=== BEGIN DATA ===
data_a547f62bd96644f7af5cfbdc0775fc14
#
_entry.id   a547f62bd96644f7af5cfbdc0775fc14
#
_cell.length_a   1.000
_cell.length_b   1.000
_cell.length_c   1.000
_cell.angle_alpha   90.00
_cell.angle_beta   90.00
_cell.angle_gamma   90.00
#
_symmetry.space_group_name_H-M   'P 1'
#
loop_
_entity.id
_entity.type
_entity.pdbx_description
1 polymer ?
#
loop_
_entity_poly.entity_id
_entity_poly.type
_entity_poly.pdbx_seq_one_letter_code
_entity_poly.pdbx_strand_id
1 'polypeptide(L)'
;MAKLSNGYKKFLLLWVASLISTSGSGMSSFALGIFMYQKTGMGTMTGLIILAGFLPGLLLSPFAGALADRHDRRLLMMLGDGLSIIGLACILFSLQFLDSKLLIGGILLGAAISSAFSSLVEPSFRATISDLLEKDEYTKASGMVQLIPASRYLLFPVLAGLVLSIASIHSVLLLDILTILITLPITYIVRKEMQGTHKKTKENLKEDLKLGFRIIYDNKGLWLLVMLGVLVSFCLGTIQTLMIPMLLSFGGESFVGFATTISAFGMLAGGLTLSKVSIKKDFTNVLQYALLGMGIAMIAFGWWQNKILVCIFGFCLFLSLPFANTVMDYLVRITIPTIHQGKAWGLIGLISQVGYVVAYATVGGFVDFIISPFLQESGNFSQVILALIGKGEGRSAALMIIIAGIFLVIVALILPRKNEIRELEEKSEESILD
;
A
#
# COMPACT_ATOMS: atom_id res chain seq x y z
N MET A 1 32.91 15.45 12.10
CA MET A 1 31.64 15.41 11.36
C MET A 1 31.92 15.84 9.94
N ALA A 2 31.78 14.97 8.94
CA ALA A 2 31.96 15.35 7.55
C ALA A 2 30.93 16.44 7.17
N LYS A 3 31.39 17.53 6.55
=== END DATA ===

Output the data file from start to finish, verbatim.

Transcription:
data_a547f62bd96644f7af5cfbdc0775fc14
#
_entry.id   a547f62bd96644f7af5cfbdc0775fc14
#
_cell.length_a   1.000
_cell.length_b   1.000
_cell.length_c   1.000
_cell.angle_alpha   90.00
_cell.angle_beta   90.00
_cell.angle_gamma   90.00
#
_symmetry.space_group_name_H-M   'P 1'
#
loop_
_entity.id
_entity.type
_entity.pdbx_description
1 polymer ?
#
loop_
_entity_poly.entity_id
_entity_poly.type
_entity_poly.pdbx_seq_one_letter_code
_entity_poly.pdbx_strand_id
1 'polypeptide(L)'
;MAKLSNGYKKFLLLWVASLISTSGSGMSSFALGIFMYQKTGMGTMTGLIILAGFLPGLLLSPFAGALADRHDRRLLMMLGDGLSIIGLACILFSLQFLDSKLLIGGILLGAAISSAFSSLVEPSFRATISDLLEKDEYTKASGMVQLIPASRYLLFPVLAGLVLSIASIHSVLLLDILTILITLPITYIVRKEMQGTHKKTKENLKEDLKLGFRIIYDNKGLWLLVMLGVLVSFCLGTIQTLMIPMLLSFGGESFVGFATTISAFGMLAGGLTLSKVSIKKDFTNVLQYALLGMGIAMIAFGWWQNKILVCIFGFCLFLSLPFANTVMDYLVRITIPTIHQGKAWGLIGLISQVGYVVAYATVGGFVDFIISPFLQESGNFSQVILALIGKGEGRSAALMIIIAGIFLVIVALILPRKNEIRELEEKSEESILD
;
A
#
# COMPACT_ATOMS: atom_id res chain seq x y z
N MET A 1 32.91 15.45 12.10
CA MET A 1 31.64 15.41 11.36
C MET A 1 31.92 15.84 9.94
N ALA A 2 31.78 14.97 8.94
CA ALA A 2 31.96 15.35 7.55
C ALA A 2 30.93 16.44 7.17
N LYS A 3 31.39 17.53 6.55